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Paperback How Right You Are, Jeeves Book

ISBN: 0743203593

ISBN13: 9780743203593

How Right You Are, Jeeves

(Book #12 in the Jeeves Series)

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Format: Paperback

Condition: Acceptable*

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Book Overview

A Bertie and Jeeves classic, featuring a cow-creamer, the redheaded Miss Wickham, and the formidable schoolmaster Aubrey Upjohn. Jeeves is infallible. Jeeves is indispensable. Unfortunately, in How Right You Are, Jeeves, he is also in absentia. In this wonderful slice of Woosterian mayhem, Bertie has sent that prince among gentlemen's gentlemen off on his annual vacation. Soon, drowning dachshunds, broken engagements, and inextricable complications...

Customer Reviews

5 ratings

Jeeves character is timeless

I first began reading Wodehouse 24 years ago (1985) and found the Jeeves stories most entertaining. Being a lover of the English language I was always fascinated with Jeeves' wonderful command of the language. Ironically, in his stoical, unfunny and businesslike demeanour he turns to be the exact opposite. That, in my opinion is what makes the stories so wonderfully funny.

Excellent - but issued under new title

Wodehouse in usual delightful form, zany situations and characters, some familiar to fans already. However, please note this title is a re-issue and was formerly published as How Right You Are, Jeeves, a book I already had without being aware. One can never have too much Wodehouse!

Classic Wodehouse

Although a prolific writer, PG Wodehouse was most remembered for his characters Betram Wooster (or just Bertie), and his unflappable butler Jeeves (who seems to be a constant fountain of wisdom, and is usually extricating Bertie from the latest mess he's found himself in. The plot is somewhat complicated to explain. When Jeeves goes on vacation, Bertie is invited to his aunt's country estate. However, he is not the only guest. One guest is pretending to be the butler, while he is actually an eminent psychiatrist who is spying incognito on another guest, Mr. Willie Cream (I'm guessing the innuendo was intentional!). Mr. Cream is paying court to another guest, whom Bertie's aunt does not wish to see married to. I could go on, but I've probably confused you enough. It's easier just to read it, as it's both brilliant and funny. Bertie finds himself being called upon to doing all manner of things, such as being a spy, trying to steal back stolen items, getting involved in a plot to win someone over by pushing them into a lake, etc, etc. Bertie is a rather clumsy fellow, who claims to have nerves of steel, yet by dint of always helping out a friend often finds himself in impossible (yet very funny for us) situations. The copy I had was from my local library, written in 1962, I believe, but I doubt much has changed. The style of Wodehouse is unusual at first, often abbreviating common phrases or expressions, not to mention throwing in occasional spatterings of latin, but you get used to the abbreviations, and sometimes work out the latin. In short, it's a very unique style. Combine that with the ability to write funny, yet very convoluted plots and scenes, dialogue that will have you chuckling right along with it, and two main characters who are memorable and very complimentary, and you end up with a book that is very difficult to put down, and well worth the time to read. I highly recommend this book.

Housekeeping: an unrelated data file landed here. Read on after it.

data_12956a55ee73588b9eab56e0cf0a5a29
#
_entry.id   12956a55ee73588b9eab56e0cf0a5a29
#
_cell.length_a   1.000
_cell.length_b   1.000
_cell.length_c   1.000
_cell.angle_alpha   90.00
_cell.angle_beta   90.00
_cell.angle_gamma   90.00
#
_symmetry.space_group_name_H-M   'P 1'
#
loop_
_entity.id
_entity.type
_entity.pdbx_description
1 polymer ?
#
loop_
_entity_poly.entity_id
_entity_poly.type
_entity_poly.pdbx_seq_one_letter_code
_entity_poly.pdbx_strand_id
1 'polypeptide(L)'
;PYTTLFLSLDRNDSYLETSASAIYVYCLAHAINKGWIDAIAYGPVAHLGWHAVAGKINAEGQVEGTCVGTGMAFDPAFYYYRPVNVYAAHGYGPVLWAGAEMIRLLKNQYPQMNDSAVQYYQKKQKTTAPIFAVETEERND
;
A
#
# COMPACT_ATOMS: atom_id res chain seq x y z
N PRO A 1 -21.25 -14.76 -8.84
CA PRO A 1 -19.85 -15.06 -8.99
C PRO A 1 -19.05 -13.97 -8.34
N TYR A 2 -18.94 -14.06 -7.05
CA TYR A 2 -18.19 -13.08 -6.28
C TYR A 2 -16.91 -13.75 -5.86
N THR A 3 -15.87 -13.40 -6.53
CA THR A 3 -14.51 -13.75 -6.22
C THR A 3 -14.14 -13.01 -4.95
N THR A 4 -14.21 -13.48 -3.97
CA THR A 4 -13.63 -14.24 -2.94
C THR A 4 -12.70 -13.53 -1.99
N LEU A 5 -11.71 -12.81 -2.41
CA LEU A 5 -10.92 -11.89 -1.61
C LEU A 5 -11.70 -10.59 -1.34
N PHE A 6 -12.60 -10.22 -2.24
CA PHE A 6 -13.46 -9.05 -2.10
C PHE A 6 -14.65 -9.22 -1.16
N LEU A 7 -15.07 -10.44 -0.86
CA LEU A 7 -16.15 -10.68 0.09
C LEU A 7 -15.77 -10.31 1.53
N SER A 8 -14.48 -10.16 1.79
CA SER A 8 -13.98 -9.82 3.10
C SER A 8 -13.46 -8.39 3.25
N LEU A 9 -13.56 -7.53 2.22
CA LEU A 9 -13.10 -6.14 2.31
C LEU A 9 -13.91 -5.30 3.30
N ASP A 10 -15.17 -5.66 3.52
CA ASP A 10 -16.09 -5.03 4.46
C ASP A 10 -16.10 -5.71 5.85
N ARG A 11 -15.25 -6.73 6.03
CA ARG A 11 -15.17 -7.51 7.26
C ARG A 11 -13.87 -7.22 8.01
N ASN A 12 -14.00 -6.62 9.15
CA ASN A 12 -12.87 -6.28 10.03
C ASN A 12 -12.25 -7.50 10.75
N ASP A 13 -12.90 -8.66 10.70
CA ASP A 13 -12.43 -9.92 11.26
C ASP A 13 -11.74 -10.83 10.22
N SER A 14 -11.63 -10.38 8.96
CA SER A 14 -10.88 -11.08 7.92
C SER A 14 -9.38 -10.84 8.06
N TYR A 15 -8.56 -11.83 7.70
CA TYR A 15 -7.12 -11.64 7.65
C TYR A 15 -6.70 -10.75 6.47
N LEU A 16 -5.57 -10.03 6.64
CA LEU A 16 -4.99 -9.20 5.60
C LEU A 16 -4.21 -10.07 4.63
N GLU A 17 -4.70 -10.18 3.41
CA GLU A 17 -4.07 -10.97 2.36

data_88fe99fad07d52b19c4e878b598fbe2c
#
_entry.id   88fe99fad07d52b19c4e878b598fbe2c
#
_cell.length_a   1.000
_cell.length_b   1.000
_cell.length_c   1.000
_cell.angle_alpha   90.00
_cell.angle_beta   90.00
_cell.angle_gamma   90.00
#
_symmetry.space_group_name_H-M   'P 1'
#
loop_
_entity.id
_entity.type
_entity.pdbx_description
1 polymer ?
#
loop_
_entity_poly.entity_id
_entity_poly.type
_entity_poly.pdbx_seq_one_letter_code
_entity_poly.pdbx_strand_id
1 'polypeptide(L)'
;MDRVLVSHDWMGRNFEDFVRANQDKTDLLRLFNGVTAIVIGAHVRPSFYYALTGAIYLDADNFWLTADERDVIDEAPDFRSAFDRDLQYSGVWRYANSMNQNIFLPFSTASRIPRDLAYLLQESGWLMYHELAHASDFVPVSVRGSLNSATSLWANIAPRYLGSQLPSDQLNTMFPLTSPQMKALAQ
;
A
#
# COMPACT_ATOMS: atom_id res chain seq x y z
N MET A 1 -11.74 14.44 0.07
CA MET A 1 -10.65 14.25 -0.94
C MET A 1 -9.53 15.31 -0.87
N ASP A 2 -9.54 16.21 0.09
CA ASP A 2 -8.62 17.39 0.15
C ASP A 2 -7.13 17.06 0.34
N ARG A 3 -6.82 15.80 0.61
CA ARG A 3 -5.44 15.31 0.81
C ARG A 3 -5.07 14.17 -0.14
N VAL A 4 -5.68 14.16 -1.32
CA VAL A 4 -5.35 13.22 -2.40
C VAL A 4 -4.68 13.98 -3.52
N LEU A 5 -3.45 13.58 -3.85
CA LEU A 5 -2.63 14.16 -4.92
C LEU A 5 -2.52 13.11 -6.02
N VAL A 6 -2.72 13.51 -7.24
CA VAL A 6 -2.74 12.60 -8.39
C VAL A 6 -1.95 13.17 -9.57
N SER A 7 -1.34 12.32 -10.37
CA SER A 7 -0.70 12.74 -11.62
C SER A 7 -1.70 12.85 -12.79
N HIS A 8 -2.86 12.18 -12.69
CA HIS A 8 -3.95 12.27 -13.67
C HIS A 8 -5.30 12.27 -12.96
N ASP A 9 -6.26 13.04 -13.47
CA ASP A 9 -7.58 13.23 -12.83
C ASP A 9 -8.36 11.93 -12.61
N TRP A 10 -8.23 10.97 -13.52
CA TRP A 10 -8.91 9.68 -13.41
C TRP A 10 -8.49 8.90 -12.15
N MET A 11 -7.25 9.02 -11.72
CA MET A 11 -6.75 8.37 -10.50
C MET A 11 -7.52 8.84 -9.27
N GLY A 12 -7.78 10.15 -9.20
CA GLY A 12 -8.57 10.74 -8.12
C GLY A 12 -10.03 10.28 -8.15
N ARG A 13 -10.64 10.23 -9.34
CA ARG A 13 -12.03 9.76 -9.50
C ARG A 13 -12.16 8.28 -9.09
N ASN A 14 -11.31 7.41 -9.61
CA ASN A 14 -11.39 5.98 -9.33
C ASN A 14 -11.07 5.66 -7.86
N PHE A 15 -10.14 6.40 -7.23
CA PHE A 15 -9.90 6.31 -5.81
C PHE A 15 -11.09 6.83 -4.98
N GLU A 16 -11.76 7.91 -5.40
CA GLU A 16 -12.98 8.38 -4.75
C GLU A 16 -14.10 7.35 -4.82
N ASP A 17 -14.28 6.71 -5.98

Another delight by Wodehouse